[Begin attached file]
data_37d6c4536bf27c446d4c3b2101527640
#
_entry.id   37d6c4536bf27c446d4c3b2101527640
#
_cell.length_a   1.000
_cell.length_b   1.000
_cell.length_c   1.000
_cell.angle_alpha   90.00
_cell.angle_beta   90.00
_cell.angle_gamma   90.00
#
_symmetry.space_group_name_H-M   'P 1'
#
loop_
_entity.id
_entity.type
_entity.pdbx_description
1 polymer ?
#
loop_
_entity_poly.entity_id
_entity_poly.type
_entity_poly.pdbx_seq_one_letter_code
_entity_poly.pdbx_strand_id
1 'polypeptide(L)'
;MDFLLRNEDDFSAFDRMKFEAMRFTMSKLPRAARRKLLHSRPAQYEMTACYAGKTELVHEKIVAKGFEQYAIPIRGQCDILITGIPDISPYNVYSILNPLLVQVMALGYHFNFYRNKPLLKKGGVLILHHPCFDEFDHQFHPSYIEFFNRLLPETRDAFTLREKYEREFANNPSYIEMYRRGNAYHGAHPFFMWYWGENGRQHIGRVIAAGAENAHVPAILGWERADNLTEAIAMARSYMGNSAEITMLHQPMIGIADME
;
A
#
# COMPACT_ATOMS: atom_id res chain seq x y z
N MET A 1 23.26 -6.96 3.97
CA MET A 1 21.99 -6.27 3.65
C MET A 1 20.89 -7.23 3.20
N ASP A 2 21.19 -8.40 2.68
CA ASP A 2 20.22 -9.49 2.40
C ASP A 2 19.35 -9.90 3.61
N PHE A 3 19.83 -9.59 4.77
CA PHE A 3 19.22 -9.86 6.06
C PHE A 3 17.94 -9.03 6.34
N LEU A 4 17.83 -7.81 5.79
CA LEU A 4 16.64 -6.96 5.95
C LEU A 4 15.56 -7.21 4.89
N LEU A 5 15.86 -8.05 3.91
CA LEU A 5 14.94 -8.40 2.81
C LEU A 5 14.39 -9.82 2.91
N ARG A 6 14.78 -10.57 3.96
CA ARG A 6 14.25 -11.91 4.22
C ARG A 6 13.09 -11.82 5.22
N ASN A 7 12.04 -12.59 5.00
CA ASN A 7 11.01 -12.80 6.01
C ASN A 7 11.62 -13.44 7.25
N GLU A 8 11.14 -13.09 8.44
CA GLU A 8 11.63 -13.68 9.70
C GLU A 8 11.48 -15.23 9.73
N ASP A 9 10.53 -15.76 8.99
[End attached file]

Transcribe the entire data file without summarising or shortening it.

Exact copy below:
data_37d6c4536bf27c446d4c3b2101527640
#
_entry.id   37d6c4536bf27c446d4c3b2101527640
#
_cell.length_a   1.000
_cell.length_b   1.000
_cell.length_c   1.000
_cell.angle_alpha   90.00
_cell.angle_beta   90.00
_cell.angle_gamma   90.00
#
_symmetry.space_group_name_H-M   'P 1'
#
loop_
_entity.id
_entity.type
_entity.pdbx_description
1 polymer ?
#
loop_
_entity_poly.entity_id
_entity_poly.type
_entity_poly.pdbx_seq_one_letter_code
_entity_poly.pdbx_strand_id
1 'polypeptide(L)'
;MDFLLRNEDDFSAFDRMKFEAMRFTMSKLPRAARRKLLHSRPAQYEMTACYAGKTELVHEKIVAKGFEQYAIPIRGQCDILITGIPDISPYNVYSILNPLLVQVMALGYHFNFYRNKPLLKKGGVLILHHPCFDEFDHQFHPSYIEFFNRLLPETRDAFTLREKYEREFANNPSYIEMYRRGNAYHGAHPFFMWYWGENGRQHIGRVIAAGAENAHVPAILGWERADNLTEAIAMARSYMGNSAEITMLHQPMIGIADME
;
A
#
# COMPACT_ATOMS: atom_id res chain seq x y z
N MET A 1 23.26 -6.96 3.97
CA MET A 1 21.99 -6.27 3.65
C MET A 1 20.89 -7.23 3.20
N ASP A 2 21.19 -8.40 2.68
CA ASP A 2 20.22 -9.49 2.40
C ASP A 2 19.35 -9.90 3.61
N PHE A 3 19.83 -9.59 4.77
CA PHE A 3 19.22 -9.86 6.06
C PHE A 3 17.94 -9.03 6.34
N LEU A 4 17.83 -7.81 5.79
CA LEU A 4 16.64 -6.96 5.95
C LEU A 4 15.56 -7.21 4.89
N LEU A 5 15.86 -8.05 3.91
CA LEU A 5 14.94 -8.40 2.81
C LEU A 5 14.39 -9.82 2.91
N ARG A 6 14.78 -10.57 3.96
CA ARG A 6 14.25 -11.91 4.22
C ARG A 6 13.09 -11.82 5.22
N ASN A 7 12.04 -12.59 5.00
CA ASN A 7 11.01 -12.80 6.01
C ASN A 7 11.62 -13.44 7.25
N GLU A 8 11.14 -13.09 8.44
CA GLU A 8 11.63 -13.68 9.70
C GLU A 8 11.48 -15.23 9.73
N ASP A 9 10.53 -15.76 8.99